VietNamNet Bridge - "It’s miserable! Help us, please!" is the cry of many people in the ancient village of Duong Lam, a national relic.
Return the title of national relic!
78 people of 60 households in Duong Lam ancient village signed in a petition to return the title national relic. VietNamNet’s reporters paid a visit to the village to learn about the case.
When Duong Lam became a national relic in 2005, the village has to observe the Heritage Law. All households in the village have not licensed to build anything.
It is worth mentioning that the village's population is increasing, but local people are not allowed to construct or enlarge their own home. Many houses have up to three couples sharing a room of just over 10m2.
Not enough beds, babies sleep with their parents while bigger kids have to lie on the ground. There are many families use a single room as their bed room, their kitchen and their living room.
"I cannot understand why in the modern time we have to cook bedside our bed. The room is small but up to three generations shares it, like in the prehistoric age. Do you want to live like this?" a local resident questioned.
We cannot take it anymore!
This is not the first time people in the ancient village of Duong Lam cried for help. Two years ago, the villagers did the same thing and the story about Duong Lam heat up the media.
Recently the story about the ancient village has once again returned to the local newspapers when nearly 100 locals signed a petition to return the “national relic” title. The petition was sent to the Son Tay Town People's Committee, the People's Committee of Ha Noi and the Bureau of Cultural Heritage on April 30.
The petition wrote: "We do not have freedom to repair or expand our houses, on the land of our families. It has been nearly 10 years that the Duong Lam commune authorities and a number of people in the village management board have rummaged around the village to see whether any household buy bricks or cement to cut power and water supply and ultimately to destroy their building works.”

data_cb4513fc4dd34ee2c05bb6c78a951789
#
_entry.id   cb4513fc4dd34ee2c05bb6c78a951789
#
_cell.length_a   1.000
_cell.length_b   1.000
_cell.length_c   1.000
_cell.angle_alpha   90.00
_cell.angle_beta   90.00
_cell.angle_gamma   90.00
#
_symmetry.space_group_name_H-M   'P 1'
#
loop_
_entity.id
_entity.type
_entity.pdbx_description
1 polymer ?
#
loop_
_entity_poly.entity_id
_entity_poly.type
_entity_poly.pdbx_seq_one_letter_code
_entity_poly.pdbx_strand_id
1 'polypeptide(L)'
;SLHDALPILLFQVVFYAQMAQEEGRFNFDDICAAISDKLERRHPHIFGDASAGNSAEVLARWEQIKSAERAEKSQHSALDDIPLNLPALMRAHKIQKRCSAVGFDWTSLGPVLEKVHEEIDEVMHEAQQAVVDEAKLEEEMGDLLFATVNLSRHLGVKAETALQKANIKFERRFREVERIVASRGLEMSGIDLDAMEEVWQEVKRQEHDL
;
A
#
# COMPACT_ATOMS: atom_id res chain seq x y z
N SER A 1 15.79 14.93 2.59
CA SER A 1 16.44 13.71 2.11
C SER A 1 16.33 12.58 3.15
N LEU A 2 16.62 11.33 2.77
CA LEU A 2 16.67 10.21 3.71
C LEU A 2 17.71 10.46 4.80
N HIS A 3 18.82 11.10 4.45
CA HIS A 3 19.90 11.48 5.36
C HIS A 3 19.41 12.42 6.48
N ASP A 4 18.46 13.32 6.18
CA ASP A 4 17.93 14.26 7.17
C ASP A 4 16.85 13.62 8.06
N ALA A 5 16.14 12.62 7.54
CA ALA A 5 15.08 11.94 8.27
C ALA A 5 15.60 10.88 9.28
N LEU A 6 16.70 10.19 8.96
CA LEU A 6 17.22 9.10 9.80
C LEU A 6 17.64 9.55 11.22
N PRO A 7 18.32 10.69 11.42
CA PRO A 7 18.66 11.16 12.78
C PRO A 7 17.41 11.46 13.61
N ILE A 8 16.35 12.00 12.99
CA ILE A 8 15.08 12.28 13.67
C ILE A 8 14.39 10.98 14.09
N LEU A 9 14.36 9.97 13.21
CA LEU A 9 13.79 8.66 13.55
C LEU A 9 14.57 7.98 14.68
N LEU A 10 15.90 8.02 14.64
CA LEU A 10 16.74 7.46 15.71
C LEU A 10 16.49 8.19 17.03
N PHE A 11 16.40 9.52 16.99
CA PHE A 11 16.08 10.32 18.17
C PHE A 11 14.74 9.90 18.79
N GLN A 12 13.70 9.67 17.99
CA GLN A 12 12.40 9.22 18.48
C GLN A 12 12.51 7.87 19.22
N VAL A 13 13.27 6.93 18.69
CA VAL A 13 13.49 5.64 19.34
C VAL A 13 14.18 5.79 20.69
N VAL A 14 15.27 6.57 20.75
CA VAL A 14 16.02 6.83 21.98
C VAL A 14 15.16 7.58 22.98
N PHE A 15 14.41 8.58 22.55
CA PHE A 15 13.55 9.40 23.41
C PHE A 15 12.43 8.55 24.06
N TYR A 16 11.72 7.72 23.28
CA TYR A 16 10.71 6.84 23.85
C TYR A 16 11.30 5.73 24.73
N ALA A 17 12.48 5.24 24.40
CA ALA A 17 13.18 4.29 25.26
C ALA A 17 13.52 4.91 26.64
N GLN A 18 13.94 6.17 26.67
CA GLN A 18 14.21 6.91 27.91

“The population of our village keeps increasing every year while the area is still the same. The only way to overcome that difficulty is building multi-storey houses but we are not allowed to do it. We do not actually understand about that prohibition...”
“When we heard through the village’s radio that our village was recognized as a national relic, we were glad because we thought that the country was interested in our village. The local officials said that our village would attract tourists and local people would benefit from it but since then, only eight families have been invested to preserve their houses. The remaining 400 households have not benefited from that title at all. Our concern has been nurtured for nearly 10 years and now we cannot take it anymore. Therefore we hereby wrote this petition to return to the national relic title."
A resident of Duong Lam village told VietNamNet that in fact, those who that those who own really old houses benefit a lot. Besides the monthly financial allowance, they can also gain significant amounts from the homestay services. However, the number of truly old houses is very small. Most of the houses in the village are not listed as ancient houses to enjoy the preservation policy but they are not allowed to be repaired. This is the major problem.
It is not easy to return the titleVietNamNet contacted Mr. Tran Dinh Thanh, a senior official from the Cultural Heritage Department to ask about the petition of the Duong Lam villagers. He said that by May 8, the agency did not receive the petition so he could not talk about the case. We also called the Director of the Heritage Management Agency but failed.